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That's going to be one hellish long 2.5 miles to swim through in a tight tunnel in the dark.

At one point the divers have to remove their scuba tanks to squeeze through the tight tunnel. Also note that the water in the tunnel was moving water earlier in the week, although it has calmed down somewhat for the moment; that of course will change dramatically if it rains.

Offline Omni

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I just heard a news update and they had a reporter on site who was saying they are at the moment arranging to pull oxygen supply hoses into the cave via the tunnel as the air quality inside is deteriorating rapidly. Also that monsoon rain is expected in about 24 hours. He says they have come to the conclusion that they may be forced to start the evacuation within that time frame. I'm chewing my finger nails. 
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Offline ?Impact

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I just heard a news update and they had a reporter on site who was saying they are at the moment arranging to pull oxygen supply hoses into the cave via the tunnel as the air quality inside is deteriorating rapidly. Also that monsoon rain is expected in about 24 hours.

Yes, the heavy rains are expected to start in about 24-36 hours. I heard about them putting in an oxygen supply, but it sounded more like a contingency plan. They are also scouring the area looking for other natural fissures and chimneys into the cave system because the boys reported hearing livestock noises and they suspect there is a opening above; perhaps too small to climb but big enough for noises and air to pass. They might however be able to enlarge and clear it out to provide an escape route.

Primary plan is to keep draining water to shorten the length of underwater journey, they doubt they will be able to lower it enough to walk out the entire way before the rains hit.

Two of the boys, and the coach have been evaluated too exhausted to attempt a dive.

They may try to take the strongest out underwater, but it is a long journey of several hours. Good news is the water flow is in the right direction, but it will still be at least 4 hours out and probably much longer because that is the time it takes the experienced divers to traverse. Oxygen tanks, ropes, and other supplies are lining the route to aid this. If/when they attempt it will probably be one at a time with 2-3 experienced divers guiding them.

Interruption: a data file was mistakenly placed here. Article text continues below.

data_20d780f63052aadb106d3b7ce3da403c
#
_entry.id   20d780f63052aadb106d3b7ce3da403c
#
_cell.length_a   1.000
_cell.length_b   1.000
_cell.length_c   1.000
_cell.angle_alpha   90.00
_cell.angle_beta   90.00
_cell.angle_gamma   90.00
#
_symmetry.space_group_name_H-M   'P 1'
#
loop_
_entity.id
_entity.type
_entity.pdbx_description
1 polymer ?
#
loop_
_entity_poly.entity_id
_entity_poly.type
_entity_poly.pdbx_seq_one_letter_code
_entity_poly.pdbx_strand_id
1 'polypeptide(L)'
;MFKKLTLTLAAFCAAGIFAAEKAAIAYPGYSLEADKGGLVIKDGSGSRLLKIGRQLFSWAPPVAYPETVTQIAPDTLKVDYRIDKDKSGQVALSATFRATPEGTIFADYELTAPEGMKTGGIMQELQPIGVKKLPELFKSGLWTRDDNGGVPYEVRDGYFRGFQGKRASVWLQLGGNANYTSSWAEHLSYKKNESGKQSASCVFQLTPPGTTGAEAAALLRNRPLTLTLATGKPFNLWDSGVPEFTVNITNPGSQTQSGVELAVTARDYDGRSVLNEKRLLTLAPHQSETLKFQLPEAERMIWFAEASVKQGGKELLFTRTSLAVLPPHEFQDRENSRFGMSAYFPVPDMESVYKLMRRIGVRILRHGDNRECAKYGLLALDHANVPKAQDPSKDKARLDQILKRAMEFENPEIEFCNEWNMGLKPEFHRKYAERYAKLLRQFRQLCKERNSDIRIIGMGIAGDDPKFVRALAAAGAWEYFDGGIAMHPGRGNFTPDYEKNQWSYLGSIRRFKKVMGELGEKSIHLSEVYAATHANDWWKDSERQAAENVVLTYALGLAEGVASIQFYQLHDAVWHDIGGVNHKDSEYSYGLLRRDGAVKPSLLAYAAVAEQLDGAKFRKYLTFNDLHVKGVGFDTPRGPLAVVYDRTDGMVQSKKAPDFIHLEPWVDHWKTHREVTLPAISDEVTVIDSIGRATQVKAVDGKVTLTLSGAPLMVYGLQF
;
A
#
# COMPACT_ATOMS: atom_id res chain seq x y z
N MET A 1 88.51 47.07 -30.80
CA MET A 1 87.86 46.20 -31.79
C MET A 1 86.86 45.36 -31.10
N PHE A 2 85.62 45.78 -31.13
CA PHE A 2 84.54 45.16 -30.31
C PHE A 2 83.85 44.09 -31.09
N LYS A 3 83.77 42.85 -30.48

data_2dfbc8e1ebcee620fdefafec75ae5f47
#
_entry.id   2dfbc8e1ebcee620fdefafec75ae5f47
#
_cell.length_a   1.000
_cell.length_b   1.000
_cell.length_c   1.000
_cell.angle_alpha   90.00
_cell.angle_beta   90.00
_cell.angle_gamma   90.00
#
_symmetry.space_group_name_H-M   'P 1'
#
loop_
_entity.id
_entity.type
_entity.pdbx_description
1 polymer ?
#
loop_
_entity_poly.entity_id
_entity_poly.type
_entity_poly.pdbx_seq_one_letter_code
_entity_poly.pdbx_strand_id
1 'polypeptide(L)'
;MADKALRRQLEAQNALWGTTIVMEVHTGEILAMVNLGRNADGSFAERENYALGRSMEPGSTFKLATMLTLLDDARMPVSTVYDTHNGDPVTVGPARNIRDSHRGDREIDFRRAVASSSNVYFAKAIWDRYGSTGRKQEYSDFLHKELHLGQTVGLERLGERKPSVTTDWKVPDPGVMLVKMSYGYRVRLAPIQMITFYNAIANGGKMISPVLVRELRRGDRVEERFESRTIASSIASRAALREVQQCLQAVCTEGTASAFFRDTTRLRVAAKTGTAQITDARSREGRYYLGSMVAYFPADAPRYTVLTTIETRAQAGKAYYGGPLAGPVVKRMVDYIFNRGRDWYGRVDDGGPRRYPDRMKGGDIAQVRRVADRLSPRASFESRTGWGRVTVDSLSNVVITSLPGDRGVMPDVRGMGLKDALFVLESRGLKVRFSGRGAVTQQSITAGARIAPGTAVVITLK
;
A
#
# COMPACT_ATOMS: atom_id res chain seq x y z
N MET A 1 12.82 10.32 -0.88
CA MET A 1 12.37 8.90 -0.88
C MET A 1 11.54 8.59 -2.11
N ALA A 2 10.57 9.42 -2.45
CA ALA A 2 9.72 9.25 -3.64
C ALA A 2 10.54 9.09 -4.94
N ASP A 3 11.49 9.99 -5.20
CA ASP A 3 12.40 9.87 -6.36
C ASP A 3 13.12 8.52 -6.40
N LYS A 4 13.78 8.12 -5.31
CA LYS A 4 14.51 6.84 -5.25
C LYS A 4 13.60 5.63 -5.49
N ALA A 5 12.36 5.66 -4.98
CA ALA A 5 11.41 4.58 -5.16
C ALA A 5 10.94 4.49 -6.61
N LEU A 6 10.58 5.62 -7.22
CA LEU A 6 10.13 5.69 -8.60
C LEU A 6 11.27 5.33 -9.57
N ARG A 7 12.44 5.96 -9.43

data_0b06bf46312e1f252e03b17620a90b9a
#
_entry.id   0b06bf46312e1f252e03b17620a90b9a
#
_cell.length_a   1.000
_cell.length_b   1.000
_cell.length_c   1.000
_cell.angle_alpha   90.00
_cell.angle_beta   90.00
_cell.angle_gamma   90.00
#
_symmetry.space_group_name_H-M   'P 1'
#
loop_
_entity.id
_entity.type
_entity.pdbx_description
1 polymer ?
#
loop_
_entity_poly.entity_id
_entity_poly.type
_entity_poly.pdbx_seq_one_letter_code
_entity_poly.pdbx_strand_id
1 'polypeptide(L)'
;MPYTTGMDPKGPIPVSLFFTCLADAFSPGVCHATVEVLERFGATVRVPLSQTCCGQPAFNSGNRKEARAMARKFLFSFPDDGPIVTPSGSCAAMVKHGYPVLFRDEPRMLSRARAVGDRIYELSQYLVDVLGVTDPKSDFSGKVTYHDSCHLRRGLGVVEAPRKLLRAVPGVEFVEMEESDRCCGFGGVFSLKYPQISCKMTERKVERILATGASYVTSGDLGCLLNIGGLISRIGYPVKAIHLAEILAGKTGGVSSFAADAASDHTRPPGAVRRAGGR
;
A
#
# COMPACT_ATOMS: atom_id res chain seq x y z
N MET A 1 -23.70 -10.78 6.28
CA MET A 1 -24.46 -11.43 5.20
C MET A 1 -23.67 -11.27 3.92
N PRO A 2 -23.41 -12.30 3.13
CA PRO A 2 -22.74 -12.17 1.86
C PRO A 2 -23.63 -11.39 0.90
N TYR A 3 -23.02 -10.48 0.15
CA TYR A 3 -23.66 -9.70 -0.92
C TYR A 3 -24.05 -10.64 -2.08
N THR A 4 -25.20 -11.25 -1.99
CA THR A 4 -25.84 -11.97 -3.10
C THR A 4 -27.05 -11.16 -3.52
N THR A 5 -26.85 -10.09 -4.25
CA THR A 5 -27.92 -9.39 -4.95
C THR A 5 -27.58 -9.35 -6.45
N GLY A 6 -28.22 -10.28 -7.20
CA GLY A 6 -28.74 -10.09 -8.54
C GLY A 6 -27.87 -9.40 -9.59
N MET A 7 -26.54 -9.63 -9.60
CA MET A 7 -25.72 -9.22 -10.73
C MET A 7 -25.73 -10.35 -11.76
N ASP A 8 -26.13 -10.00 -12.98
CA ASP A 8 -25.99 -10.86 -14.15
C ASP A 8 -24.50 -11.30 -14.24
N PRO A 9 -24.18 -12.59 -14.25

They are getting all the equipment necessary brought in for all the boys to dive if the situation becomes desperate enough.

Offline ?Impact

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Very sad news out of Thailand this evening. One of the volunteers, a former Thai navy SEAL, 38 year old Samarn Kunan, died in the cave. He was placing air tanks along the escape route and ran out of oxygen and collapsed. They were unable to revive him. The air within the cave system is losing oxygen.
« Last Edit: July 05, 2018, 10:14:38 pm by ?Impact »
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Offline Omni

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I am so sorry to hear that, and I hope the kids don't hear about that until after they are out in the daylight. May that man rest in peace for his efforts.

Offline Omni

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I can't stop fretting over these trapped people as the monsoon rains loom and one of the cave diver experts/rescuers has recently died on his way out of the cave after delivering oxygen to the kids. Ellon Musk has sent a group of engineers there to try and help. I hope they can find some "chimneys" from the surface to provide some air to them. Doesn't look good.

Offline Goddess

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All those parents must just be beside themselves.  :'(
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Offline Omni

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All those parents must just be beside themselves.  :'(

Yes indeed. The ups and downs we hear daily on the news as to potential outcomes that make me worry must be horrendously troubling to those parents.